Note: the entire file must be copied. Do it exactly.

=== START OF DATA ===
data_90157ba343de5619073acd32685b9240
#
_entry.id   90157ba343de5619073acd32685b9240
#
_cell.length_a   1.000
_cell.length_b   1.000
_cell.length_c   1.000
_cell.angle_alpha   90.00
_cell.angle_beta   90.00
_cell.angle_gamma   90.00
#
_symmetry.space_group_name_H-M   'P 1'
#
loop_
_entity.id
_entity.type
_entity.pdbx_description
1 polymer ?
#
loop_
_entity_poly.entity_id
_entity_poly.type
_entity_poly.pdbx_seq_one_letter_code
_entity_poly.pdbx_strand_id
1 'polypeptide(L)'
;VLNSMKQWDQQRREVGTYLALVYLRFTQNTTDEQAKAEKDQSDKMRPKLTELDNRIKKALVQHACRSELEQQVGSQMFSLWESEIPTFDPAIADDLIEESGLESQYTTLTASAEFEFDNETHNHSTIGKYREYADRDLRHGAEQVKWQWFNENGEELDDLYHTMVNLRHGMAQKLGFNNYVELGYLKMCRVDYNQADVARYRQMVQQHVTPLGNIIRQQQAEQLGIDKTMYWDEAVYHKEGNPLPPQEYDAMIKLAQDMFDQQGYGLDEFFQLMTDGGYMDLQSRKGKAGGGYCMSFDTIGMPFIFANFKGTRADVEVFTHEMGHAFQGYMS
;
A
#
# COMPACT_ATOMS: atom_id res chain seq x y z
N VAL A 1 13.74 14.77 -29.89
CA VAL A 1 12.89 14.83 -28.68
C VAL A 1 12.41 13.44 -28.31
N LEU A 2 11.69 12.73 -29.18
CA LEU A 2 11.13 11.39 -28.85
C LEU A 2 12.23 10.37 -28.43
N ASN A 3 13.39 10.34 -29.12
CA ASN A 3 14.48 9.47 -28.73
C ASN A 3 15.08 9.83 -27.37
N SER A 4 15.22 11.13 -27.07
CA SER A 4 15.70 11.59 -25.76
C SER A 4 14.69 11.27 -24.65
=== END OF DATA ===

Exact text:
data_90157ba343de5619073acd32685b9240
#
_entry.id   90157ba343de5619073acd32685b9240
#
_cell.length_a   1.000
_cell.length_b   1.000
_cell.length_c   1.000
_cell.angle_alpha   90.00
_cell.angle_beta   90.00
_cell.angle_gamma   90.00
#
_symmetry.space_group_name_H-M   'P 1'
#
loop_
_entity.id
_entity.type
_entity.pdbx_description
1 polymer ?
#
loop_
_entity_poly.entity_id
_entity_poly.type
_entity_poly.pdbx_seq_one_letter_code
_entity_poly.pdbx_strand_id
1 'polypeptide(L)'
;VLNSMKQWDQQRREVGTYLALVYLRFTQNTTDEQAKAEKDQSDKMRPKLTELDNRIKKALVQHACRSELEQQVGSQMFSLWESEIPTFDPAIADDLIEESGLESQYTTLTASAEFEFDNETHNHSTIGKYREYADRDLRHGAEQVKWQWFNENGEELDDLYHTMVNLRHGMAQKLGFNNYVELGYLKMCRVDYNQADVARYRQMVQQHVTPLGNIIRQQQAEQLGIDKTMYWDEAVYHKEGNPLPPQEYDAMIKLAQDMFDQQGYGLDEFFQLMTDGGYMDLQSRKGKAGGGYCMSFDTIGMPFIFANFKGTRADVEVFTHEMGHAFQGYMS
;
A
#
# COMPACT_ATOMS: atom_id res chain seq x y z
N VAL A 1 13.74 14.77 -29.89
CA VAL A 1 12.89 14.83 -28.68
C VAL A 1 12.41 13.44 -28.31
N LEU A 2 11.69 12.73 -29.18
CA LEU A 2 11.13 11.39 -28.85
C LEU A 2 12.23 10.37 -28.43
N ASN A 3 13.39 10.34 -29.12
CA ASN A 3 14.48 9.47 -28.73
C ASN A 3 15.08 9.83 -27.37
N SER A 4 15.22 11.13 -27.07
CA SER A 4 15.70 11.59 -25.76
C SER A 4 14.69 11.27 -24.65